After those who knew and loved Garland Curtis shared their feelings of loss, sorrow and anger, a judge gave the man who ended Curtis' life a year ago a life sentence with no chance of parole for 10 years.
Dustin Piper, 24, who was living and working in Olds at the time of his arrest on March 16 for Curtis' killing, pleaded guilty to second-degree murder on Jan. 8 in a Calgary courtroom filled with Curtis' friends and family, many of whom had travelled from New Brunswick and northern Alberta for the sentencing hearing.
Piper's adoptive parents and brother, as well as RCMP members who had investigated the murder, were also present in the courtroom.
Piper had originally been charged with first-degree murder in the killing of Curtis, 40, whose body was found in his Airdrie home on Jan. 12, 2013. At the beginning of the hearing on Jan. 8, however, Crown lawyer Britta Kristensen asked for the first-degree murder indictment to be withdrawn and Piper, who appeared in court clean-shaven and wearing blue jeans and a grey T-shirt, was then arraigned for second-degree murder, to which he pleaded guilty.
Last summer, he pleaded not guilty to the first-degree murder charge.
ANATOMY OF A MURDER
Following Piper's plea, Kristensen read a statement of facts about the murder to the court for the first time since Piper's arrest, beginning with how a friend who worked with Curtis in Fort McMurray contacted police in Airdrie to check on Curtis' well-being on Jan. 12 after he had not been heard from for several days.
Police entered Curtis' home through an unlocked backdoor and immediately detected a foul smell coming from the basement. Kristensen said police found Curtis in a bloodied basement closet with a plastic bag over his head and his body wrapped in a blanket.
She said Piper and Curtis had known each other for two years prior to the murder and were involved in a "sexual relationship." On the morning of Jan. 9, 2013, they were text messaging each other about getting together that evening and Curtis sent several texts stating he planned to have sex with Piper that night. "I'm doing you as soon as we get home,'" Kristensen quoted Curtis as stating in a text.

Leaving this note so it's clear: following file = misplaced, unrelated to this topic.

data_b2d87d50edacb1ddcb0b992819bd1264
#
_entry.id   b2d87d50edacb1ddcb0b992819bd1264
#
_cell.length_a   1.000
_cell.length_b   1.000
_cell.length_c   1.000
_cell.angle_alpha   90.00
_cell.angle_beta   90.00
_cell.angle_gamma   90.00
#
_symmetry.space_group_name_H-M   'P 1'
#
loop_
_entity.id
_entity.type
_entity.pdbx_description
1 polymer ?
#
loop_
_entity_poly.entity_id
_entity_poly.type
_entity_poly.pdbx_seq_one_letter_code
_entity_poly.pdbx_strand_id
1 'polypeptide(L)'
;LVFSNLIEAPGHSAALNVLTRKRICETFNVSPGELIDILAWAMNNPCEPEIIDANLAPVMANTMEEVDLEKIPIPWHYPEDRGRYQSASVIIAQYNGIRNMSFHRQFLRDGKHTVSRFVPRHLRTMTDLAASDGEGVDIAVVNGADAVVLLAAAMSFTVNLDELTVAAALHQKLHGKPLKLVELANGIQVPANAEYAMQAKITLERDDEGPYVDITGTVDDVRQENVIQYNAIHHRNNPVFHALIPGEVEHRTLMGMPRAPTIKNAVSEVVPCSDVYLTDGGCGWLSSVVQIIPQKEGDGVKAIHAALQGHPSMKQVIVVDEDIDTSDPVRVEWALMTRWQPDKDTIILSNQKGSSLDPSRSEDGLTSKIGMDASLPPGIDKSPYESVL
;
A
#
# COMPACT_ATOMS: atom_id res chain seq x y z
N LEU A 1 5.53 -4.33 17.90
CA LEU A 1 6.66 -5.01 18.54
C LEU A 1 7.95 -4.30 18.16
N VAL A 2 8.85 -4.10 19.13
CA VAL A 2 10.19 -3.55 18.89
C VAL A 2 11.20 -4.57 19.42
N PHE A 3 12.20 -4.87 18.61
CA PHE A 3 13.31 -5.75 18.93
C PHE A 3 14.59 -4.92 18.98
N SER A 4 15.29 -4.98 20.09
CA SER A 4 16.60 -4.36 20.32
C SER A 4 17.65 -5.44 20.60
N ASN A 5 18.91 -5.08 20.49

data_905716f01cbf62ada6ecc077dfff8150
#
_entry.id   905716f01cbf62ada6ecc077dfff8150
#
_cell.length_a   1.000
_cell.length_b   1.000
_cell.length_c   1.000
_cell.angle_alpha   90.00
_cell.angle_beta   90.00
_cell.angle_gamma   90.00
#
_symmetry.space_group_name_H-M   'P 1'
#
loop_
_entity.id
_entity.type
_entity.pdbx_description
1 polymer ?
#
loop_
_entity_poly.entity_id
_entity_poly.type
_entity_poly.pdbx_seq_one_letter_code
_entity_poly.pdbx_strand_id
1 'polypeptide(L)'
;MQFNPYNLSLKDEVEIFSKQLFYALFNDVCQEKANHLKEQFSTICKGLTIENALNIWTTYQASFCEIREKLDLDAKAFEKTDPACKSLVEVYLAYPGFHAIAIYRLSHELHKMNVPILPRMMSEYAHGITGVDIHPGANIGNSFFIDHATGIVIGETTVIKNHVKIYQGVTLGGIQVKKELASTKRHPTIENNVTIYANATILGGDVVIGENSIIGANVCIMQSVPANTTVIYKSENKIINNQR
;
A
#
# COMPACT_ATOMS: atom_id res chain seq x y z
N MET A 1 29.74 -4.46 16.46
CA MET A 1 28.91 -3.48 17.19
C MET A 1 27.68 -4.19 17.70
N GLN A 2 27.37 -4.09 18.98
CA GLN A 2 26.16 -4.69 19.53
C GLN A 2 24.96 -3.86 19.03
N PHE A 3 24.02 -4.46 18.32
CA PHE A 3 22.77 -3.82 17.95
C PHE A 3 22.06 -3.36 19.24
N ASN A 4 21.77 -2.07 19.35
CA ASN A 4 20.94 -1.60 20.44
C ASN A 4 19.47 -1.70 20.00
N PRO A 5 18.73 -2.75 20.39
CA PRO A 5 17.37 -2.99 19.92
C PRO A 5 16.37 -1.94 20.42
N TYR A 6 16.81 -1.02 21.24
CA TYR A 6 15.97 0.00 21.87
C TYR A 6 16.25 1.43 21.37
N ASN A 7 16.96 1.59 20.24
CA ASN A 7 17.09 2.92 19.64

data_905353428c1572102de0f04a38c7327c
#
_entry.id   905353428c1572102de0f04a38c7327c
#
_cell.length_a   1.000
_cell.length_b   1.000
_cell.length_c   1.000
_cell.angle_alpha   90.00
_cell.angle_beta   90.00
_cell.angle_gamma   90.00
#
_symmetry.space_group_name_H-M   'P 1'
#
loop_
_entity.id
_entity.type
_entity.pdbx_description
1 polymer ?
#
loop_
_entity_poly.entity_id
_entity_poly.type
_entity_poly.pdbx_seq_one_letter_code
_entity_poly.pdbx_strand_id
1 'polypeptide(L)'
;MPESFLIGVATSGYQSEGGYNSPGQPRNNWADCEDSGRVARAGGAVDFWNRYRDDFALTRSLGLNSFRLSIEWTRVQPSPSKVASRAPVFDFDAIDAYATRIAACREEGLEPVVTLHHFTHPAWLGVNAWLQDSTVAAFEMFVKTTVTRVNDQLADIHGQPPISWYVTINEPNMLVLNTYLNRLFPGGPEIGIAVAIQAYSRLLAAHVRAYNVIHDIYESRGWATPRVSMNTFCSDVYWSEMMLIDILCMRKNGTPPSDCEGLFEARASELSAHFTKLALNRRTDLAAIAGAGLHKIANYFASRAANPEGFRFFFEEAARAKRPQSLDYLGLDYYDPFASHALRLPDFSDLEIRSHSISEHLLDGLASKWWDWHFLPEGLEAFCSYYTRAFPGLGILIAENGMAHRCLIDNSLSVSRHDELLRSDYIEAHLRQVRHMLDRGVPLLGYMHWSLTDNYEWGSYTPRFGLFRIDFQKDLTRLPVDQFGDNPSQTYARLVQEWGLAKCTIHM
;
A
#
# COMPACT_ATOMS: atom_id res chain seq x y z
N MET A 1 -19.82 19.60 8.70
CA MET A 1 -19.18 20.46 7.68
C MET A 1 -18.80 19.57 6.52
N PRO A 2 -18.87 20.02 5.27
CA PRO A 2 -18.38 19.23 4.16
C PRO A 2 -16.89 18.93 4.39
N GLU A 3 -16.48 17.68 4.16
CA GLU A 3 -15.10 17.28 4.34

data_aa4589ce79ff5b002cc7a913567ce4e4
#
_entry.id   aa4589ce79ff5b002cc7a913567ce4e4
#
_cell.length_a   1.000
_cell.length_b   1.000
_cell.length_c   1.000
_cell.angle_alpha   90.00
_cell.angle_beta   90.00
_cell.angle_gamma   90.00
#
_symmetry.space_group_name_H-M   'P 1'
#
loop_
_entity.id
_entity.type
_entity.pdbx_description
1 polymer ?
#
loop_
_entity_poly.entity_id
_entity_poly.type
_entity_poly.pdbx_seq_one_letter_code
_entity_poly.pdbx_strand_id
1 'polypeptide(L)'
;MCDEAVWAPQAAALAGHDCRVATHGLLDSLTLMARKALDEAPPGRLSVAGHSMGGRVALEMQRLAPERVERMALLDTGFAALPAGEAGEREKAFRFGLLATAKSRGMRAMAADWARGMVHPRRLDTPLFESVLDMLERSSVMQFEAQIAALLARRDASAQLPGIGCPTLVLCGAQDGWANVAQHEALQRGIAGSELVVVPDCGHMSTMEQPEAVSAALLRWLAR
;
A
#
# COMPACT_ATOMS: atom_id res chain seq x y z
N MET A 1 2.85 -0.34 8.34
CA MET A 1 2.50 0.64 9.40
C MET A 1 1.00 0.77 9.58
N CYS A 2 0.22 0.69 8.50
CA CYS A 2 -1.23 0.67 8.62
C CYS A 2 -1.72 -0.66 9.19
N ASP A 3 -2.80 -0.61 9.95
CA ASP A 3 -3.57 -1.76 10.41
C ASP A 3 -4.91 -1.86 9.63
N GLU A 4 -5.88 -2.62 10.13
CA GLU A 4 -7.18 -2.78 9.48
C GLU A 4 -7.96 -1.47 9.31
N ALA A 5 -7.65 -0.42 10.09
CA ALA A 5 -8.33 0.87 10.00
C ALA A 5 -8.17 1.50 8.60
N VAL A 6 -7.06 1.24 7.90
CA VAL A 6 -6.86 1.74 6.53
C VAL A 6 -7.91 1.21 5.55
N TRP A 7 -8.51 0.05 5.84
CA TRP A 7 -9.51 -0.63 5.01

Curtis picked Piper up at his home in Olds and brought him to Airdrie, she said, where they watched a movie together. During the movie, Curtis attempted to have sex with Piper, but Piper refused and went to take a shower. When he returned, Curtis was sleeping.
Piper took an awl— a pointed tool used for making holes in materials such as leather— from a toolbox and, after putting his knee on Curtis' neck, struck the sleeping man in the head three times with the awl. He then dragged Curtis' body to the basement of the home.
Kristensen said an autopsy conducted on Curtis on Jan. 15 revealed he had died from head and neck injuries included two penetrating injuries to his head and bruising to his neck.
Piper, she continued, took the sheets from Curtis' bed after the killing and wiped down any surface in the house he thought he had touched and then removed items from the home he thought he had touched and loaded them in Curtis' 1994 Saturn sedan. That car was found outside the Olds Auction Mart on Jan. 21. He then drove home to Olds, creating a text message conversation between himself and Curtis using Curtis' phone after 3 a.m. where he, posing as Curtis, sent a text thanking himself for the evening to his own phone and then responded that he had made it home safely.
Kristensen said Piper then tossed Curtis' phone out of the window of the car. Piper continued, however, to send texts to Curtis' cellphone number on Jan. 10 and 11. "Hey buddy, where are you?" one of the messages read, Kristensen said.
He also bragged to his friends in the days following the murder through text messages and social media that he now had a Volcano vaporizer, one of the items he had taken from Curtis' home that was being used for the consumption of marijuana.
Police observed Piper sometime after the murder chasing after a garbage truck in an alley behind his home in Olds carrying a garbage bag. Inside the bag, they found Curtis' laptop that Piper had taken the night of the murder and later they discovered Curtis' iPad tablet between Piper's mattresses.
On Jan. 30, Kristensen said, Piper told investigators he had not seen Curtis but prior to his March 16 arrest at a friend's home in Didsbury, he had told friends he had killed Curtis, although he had said he didn't remember details of the killing. One friend said Piper had described himself as a "schizophrenic" when referring to his state of mind at the time of the murder.